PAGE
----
(ii) the plaintiffs had only claimed a simple money decree and not a mortgage decree.

2. that the arbitrators were not authorised to award interest from the date of the award to the date of realisation of the money.

Taking up the first objection first I find that in para 3 of the written statement the defendants admitted that they had been borrowing money from the plaintiffs from time to time mortgaging ornaments and immovable properties. The Transfer of Property Act was not in force in Marwar when these transactions took place. There was thus no prohibition against making an oral mortgage of immovable property. In this connection the decision of the Marwar Chief Court in Narayandas v. Khema, 1940 M. L R 299 (Civil) may be referred to. From the written statement it is clear that the intention of the parties was to hypothecate immovable properties by delivery of title deeds. A valid simple mortgage of these properties thus came into existence by the voluntary act of parties. A decree for sale could therefore be passed on the basis of this transaction.

31. The actual sale of the immovable properties of the defendants under the award however did not take place in the present case. Before the properties were sold at the court sale the defendants paid up the decretal amount. Even assuming that the arbitrators exceeded their jurisdiction in directing the sale of the immovable properties which had been hypothecated in order to recover the amount which they held to be due from the defendants, this did not cause any injury to the defendants.

32. Coming now to the second objection reliance was placed on behalf of the applicants on the decision of their Lordships of the Supreme Court in Thawardas v. Union of India, (S) AIR 1955 SC 468. In that case a contractor entered into a contract with the Dominion of India for the supply of pucca bricks. Delivery was to be at the kiln site. Owing to the default of the Government in not removing the burnt bricks which Were ready for delivery according to contract, lacs of katcha bricks were destroyed by rains. The arbitrator awarded interest on the damages which he assessed up to the date of payment. Their Lordships held on the authority of B.N. Ry. Co. Ltd. v. Ruttanji Ramji, AIR 1938 PC 67 that interest was not payable as damages. It was suggested that interest from the date of the award could be awarded on the analogy of Section 34 of the Civil Procedure Code 1908. It was held that Section 34 did not apply because an arbitrator is not a 'court' within the meaning of the Code.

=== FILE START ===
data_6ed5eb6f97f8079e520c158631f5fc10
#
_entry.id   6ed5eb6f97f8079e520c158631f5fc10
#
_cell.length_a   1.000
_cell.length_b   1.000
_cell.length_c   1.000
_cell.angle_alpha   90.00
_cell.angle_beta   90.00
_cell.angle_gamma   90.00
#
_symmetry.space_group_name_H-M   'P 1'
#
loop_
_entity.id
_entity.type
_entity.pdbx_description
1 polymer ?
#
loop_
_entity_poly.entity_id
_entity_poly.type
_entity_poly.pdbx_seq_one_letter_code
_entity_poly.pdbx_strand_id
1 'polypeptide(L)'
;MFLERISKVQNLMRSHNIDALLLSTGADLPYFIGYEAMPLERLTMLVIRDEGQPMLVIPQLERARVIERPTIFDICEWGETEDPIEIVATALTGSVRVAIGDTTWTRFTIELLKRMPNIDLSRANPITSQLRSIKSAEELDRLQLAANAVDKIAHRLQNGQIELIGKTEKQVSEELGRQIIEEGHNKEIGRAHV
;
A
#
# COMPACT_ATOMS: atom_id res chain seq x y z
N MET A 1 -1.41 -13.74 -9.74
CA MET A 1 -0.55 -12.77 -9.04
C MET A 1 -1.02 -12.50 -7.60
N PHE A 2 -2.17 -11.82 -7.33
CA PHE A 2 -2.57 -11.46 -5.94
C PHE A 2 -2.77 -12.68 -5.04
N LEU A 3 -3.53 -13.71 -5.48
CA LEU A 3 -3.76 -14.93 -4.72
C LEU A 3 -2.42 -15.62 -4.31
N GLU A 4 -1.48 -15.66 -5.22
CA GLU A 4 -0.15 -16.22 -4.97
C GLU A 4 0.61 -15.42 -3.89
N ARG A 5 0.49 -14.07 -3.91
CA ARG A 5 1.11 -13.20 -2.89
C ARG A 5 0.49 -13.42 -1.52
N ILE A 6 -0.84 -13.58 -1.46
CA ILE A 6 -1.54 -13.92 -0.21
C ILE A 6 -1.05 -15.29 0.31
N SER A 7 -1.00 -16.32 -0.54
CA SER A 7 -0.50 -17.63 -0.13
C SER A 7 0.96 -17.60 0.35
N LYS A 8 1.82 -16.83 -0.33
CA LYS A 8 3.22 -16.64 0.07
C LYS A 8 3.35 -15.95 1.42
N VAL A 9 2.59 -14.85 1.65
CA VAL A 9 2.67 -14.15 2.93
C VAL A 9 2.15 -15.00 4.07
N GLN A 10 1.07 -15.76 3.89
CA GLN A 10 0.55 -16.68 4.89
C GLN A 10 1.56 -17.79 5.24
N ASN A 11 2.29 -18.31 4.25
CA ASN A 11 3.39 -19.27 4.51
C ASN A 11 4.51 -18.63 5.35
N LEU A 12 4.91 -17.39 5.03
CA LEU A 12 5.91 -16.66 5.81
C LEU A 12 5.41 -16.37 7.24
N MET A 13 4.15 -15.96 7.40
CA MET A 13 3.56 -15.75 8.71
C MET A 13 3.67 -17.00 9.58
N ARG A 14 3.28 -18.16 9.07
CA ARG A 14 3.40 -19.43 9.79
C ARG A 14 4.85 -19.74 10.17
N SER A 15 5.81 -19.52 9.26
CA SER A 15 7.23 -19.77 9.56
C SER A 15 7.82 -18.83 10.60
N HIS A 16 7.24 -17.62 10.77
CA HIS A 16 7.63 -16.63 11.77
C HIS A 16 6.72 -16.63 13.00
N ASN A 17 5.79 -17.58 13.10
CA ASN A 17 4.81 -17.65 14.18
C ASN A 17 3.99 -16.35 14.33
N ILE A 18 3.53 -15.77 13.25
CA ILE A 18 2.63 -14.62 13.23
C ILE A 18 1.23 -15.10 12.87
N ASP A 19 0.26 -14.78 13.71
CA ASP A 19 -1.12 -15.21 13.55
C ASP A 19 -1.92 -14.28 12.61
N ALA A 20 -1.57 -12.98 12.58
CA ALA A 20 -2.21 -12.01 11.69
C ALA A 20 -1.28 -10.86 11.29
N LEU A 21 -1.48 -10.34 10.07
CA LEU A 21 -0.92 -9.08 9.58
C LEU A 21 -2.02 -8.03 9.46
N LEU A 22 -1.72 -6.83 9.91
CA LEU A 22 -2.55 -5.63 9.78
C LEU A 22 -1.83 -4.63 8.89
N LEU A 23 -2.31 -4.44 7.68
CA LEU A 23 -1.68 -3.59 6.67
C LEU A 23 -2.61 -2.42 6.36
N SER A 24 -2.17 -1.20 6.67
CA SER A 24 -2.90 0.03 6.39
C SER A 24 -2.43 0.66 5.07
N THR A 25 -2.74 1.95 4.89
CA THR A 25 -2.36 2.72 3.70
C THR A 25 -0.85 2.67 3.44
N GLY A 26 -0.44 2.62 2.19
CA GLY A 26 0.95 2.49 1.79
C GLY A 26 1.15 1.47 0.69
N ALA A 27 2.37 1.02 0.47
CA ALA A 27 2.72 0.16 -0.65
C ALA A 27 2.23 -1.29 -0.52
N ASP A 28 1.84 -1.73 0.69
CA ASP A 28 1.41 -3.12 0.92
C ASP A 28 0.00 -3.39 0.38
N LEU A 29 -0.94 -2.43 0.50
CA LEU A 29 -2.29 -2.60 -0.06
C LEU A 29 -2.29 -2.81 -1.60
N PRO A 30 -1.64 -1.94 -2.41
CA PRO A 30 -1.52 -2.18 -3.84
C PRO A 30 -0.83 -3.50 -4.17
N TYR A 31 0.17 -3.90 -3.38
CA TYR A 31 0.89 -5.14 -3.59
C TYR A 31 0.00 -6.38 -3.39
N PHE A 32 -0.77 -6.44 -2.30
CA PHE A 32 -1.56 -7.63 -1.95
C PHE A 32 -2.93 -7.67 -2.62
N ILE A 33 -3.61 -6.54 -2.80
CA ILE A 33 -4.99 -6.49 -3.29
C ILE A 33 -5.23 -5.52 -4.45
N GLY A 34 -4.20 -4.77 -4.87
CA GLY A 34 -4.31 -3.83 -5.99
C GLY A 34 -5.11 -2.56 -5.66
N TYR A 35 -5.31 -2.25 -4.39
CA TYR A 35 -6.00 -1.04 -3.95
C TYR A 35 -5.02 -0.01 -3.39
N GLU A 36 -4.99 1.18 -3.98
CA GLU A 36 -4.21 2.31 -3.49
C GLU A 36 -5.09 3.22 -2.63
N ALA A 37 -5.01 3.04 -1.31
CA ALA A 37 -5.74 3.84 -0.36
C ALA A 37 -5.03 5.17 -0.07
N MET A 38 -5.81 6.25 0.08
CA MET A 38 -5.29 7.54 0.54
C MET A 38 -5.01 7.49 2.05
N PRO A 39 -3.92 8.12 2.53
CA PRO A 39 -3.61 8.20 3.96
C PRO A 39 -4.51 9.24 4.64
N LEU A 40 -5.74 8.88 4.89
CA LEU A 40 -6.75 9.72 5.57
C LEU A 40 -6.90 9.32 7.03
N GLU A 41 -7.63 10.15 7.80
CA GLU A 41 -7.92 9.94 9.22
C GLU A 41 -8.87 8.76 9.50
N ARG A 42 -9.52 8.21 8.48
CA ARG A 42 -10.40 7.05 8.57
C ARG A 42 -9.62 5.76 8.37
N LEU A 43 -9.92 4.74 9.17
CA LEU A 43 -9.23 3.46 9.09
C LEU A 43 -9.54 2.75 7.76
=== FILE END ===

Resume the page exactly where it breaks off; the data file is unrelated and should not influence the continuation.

On behalf of the plaintiffs it was sought to distinguish that case on the ground that interest was not recoverable in that case on the basis of the contract between the parties. In the present case interest was recoverable under the contract. It is however unnecessary to go further into this matter as in the present case the award was given through the intervention of the court and even if the arbitrators were not empowered to grant pendente lite and future interest the court was competent to do so even if the arbitrators had failed to award pendente lite and future interest till the date of realisation. It cannot thus be said that any substantial injury has been caused to the applicants by the award.

33. During the course of hearing the learned counsel for the plaintiffs learnt that the applicants had sold some of the immovable properties which were hypothecated by them as security for the loan. The applicants admitted that they had sold 2 houses situated in Pali covered by Patta No. 51/38-39 dated 29-9-39 for Rs. 6,000/-. This was one of the Pattas which was returned to the applicants by the plaintiffs when their decree was satisfied. The plaintiffs were permitted to raise the point that the applicants were by their conduct in selling the above two houses estopped from challenging the decree as it was no longer possible for this Court to restore the parties to the status quo ante.

34. The learned counsel for the applicants argued that they were not so estopped as the decretal amount could be realised by the sale of the remaining properties which have not yet been sold and that there could be no waiver of their right to challenge the decree by their conduct after the passing of the decree.

35. In my opinion the plaintiffs had a right to retain all the title deeds so long as the money borrowed from them by the defendants was not repaid. Further I think that the right to challenge a decree can be waived even by conduct after the passing of the decree. I have no doubt that by selling away some of the properties the applicants have disentitled themselves to restitution in case the decree were to be set aside. It is not necessary to decide whether or not they are estopped from challenging the decree itself in the present case as I have held above that the present application is liable to be dismissed on other grounds.

36. In the result the revision application isdismissed. In the circumstances of the case, Idirect that parties shall bear their own costs.